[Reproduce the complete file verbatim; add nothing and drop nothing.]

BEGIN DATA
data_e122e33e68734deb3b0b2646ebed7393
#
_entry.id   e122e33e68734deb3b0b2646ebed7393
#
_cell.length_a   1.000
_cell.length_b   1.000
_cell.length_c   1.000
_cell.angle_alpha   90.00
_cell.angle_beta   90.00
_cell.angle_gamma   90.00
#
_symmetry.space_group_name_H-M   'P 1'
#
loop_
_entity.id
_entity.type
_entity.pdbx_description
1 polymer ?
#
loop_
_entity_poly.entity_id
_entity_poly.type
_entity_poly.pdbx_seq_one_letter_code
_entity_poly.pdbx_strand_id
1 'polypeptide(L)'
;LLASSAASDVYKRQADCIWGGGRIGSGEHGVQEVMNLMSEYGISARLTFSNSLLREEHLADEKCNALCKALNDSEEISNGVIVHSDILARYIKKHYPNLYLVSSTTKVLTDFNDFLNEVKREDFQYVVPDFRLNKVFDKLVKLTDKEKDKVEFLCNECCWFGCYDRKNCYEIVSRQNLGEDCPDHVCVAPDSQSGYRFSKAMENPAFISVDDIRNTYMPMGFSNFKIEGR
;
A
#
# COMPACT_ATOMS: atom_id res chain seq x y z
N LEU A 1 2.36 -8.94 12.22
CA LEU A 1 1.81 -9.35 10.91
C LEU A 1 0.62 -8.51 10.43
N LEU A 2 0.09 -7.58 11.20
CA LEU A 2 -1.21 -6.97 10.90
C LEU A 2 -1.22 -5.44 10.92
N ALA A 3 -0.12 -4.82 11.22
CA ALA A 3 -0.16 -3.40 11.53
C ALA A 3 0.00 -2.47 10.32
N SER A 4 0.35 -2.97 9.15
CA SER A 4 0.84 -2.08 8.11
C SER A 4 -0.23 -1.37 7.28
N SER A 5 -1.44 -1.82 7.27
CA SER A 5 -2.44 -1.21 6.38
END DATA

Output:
data_e122e33e68734deb3b0b2646ebed7393
#
_entry.id   e122e33e68734deb3b0b2646ebed7393
#
_cell.length_a   1.000
_cell.length_b   1.000
_cell.length_c   1.000
_cell.angle_alpha   90.00
_cell.angle_beta   90.00
_cell.angle_gamma   90.00
#
_symmetry.space_group_name_H-M   'P 1'
#
loop_
_entity.id
_entity.type
_entity.pdbx_description
1 polymer ?
#
loop_
_entity_poly.entity_id
_entity_poly.type
_entity_poly.pdbx_seq_one_letter_code
_entity_poly.pdbx_strand_id
1 'polypeptide(L)'
;LLASSAASDVYKRQADCIWGGGRIGSGEHGVQEVMNLMSEYGISARLTFSNSLLREEHLADEKCNALCKALNDSEEISNGVIVHSDILARYIKKHYPNLYLVSSTTKVLTDFNDFLNEVKREDFQYVVPDFRLNKVFDKLVKLTDKEKDKVEFLCNECCWFGCYDRKNCYEIVSRQNLGEDCPDHVCVAPDSQSGYRFSKAMENPAFISVDDIRNTYMPMGFSNFKIEGR
;
A
#
# COMPACT_ATOMS: atom_id res chain seq x y z
N LEU A 1 2.36 -8.94 12.22
CA LEU A 1 1.81 -9.35 10.91
C LEU A 1 0.62 -8.51 10.43
N LEU A 2 0.09 -7.58 11.20
CA LEU A 2 -1.21 -6.97 10.90
C LEU A 2 -1.22 -5.44 10.92
N ALA A 3 -0.12 -4.82 11.22
CA ALA A 3 -0.16 -3.40 11.53
C ALA A 3 0.00 -2.47 10.32
N SER A 4 0.35 -2.97 9.15
CA SER A 4 0.84 -2.08 8.11
C SER A 4 -0.23 -1.37 7.28
N SER A 5 -1.44 -1.82 7.27
CA SER A 5 -2.44 -1.21 6.38